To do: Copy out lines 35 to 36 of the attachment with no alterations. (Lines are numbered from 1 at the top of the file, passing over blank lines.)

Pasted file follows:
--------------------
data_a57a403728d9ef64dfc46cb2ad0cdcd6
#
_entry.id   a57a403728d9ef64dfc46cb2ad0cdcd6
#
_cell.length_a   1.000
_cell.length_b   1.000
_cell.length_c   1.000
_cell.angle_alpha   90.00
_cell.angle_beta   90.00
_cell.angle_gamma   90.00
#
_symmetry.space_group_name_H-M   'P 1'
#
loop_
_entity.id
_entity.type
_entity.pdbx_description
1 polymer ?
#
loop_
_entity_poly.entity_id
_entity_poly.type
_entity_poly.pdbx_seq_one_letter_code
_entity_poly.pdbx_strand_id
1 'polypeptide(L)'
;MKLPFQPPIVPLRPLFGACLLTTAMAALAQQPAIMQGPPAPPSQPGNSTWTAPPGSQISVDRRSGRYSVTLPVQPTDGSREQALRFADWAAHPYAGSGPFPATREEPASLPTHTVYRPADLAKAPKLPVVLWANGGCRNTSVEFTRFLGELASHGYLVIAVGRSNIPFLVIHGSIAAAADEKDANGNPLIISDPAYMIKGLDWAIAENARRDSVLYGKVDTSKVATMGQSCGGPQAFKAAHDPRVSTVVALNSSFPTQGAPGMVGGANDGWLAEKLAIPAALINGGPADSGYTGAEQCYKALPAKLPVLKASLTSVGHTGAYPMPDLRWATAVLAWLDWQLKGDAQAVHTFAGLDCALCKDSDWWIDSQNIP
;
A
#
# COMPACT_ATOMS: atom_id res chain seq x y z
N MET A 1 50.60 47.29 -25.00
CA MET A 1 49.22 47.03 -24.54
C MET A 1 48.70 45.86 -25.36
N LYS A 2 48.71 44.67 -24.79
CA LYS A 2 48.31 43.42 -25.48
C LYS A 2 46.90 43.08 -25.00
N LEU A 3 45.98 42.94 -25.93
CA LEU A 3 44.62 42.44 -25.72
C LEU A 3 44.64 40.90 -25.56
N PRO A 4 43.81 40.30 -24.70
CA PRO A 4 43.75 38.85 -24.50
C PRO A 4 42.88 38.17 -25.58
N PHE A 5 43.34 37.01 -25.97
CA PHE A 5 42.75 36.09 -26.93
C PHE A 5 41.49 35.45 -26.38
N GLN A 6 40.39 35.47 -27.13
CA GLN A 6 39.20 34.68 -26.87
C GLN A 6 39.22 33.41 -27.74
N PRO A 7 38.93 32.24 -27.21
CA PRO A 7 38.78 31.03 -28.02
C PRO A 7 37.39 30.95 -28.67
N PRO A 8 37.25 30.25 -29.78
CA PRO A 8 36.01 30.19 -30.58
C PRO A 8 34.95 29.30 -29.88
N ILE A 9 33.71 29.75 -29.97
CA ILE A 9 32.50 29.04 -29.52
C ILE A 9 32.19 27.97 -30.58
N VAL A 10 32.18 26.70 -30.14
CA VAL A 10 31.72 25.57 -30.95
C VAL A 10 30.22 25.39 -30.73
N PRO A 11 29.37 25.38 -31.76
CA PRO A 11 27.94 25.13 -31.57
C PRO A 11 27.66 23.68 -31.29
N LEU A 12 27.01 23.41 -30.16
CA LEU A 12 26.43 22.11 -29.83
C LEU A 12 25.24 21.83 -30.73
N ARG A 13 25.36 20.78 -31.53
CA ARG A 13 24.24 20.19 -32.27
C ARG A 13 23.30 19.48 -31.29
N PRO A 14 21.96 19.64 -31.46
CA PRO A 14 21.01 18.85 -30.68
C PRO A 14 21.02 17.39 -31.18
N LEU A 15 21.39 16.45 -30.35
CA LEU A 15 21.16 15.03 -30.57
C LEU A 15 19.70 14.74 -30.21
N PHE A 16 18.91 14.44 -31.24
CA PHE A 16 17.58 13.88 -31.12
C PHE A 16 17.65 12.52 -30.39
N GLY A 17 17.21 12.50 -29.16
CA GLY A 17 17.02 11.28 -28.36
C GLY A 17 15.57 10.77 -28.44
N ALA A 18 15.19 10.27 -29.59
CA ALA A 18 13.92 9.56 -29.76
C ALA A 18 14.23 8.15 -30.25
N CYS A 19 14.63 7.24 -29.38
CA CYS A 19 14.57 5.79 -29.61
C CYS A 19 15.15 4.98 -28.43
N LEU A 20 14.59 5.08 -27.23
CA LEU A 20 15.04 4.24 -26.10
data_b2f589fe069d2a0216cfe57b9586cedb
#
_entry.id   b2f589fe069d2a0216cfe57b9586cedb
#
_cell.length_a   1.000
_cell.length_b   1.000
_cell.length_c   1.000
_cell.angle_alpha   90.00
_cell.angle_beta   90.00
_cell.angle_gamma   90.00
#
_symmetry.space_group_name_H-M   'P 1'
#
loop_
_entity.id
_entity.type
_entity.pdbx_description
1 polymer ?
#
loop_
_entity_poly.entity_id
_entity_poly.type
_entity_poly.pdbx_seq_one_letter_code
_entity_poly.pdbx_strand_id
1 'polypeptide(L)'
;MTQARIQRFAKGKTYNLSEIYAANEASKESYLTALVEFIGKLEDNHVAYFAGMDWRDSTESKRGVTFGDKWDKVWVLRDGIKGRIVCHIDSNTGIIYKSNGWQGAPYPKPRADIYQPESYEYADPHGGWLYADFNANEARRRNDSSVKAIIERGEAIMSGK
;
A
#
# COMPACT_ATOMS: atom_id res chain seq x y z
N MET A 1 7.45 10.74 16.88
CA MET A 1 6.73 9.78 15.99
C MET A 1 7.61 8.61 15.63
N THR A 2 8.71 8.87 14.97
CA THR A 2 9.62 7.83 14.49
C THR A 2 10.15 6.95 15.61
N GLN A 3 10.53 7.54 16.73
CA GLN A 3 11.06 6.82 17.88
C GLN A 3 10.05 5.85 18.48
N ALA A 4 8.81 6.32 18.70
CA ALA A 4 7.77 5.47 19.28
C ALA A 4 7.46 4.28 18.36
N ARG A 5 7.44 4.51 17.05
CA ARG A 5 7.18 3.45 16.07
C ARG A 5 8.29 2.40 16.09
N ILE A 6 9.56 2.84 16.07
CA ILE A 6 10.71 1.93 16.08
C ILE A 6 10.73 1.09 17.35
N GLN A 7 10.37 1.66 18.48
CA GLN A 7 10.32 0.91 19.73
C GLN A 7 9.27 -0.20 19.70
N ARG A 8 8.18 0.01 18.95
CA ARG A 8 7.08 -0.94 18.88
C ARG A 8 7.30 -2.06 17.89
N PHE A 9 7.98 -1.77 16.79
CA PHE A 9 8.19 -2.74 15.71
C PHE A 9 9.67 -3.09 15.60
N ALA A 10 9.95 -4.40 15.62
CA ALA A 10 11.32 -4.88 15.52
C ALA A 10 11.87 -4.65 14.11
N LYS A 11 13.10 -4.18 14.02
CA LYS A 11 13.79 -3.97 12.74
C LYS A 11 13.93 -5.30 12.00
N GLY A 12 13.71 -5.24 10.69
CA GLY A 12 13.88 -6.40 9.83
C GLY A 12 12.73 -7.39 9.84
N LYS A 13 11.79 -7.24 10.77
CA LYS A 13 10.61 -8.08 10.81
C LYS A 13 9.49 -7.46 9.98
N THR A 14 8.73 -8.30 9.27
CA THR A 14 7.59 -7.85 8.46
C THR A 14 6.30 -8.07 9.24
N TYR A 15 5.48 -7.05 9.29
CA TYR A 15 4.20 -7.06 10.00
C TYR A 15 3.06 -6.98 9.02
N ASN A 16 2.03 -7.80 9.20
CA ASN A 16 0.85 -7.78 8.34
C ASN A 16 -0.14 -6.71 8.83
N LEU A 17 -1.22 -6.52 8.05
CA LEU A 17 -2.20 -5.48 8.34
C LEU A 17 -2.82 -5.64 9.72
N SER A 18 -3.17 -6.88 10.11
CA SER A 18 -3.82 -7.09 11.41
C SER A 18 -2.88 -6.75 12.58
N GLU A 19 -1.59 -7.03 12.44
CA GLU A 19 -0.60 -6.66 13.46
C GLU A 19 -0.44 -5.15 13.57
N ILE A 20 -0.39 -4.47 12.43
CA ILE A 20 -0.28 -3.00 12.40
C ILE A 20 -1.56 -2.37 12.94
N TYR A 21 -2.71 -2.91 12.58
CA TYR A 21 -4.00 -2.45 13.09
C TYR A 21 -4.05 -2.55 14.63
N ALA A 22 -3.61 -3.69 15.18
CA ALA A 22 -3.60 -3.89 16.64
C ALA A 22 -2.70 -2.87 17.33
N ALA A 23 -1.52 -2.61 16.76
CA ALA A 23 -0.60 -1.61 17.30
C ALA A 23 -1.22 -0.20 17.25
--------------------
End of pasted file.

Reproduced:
CA LYS A 2 48.31 43.42 -25.48
C LYS A 2 46.90 43.08 -25.00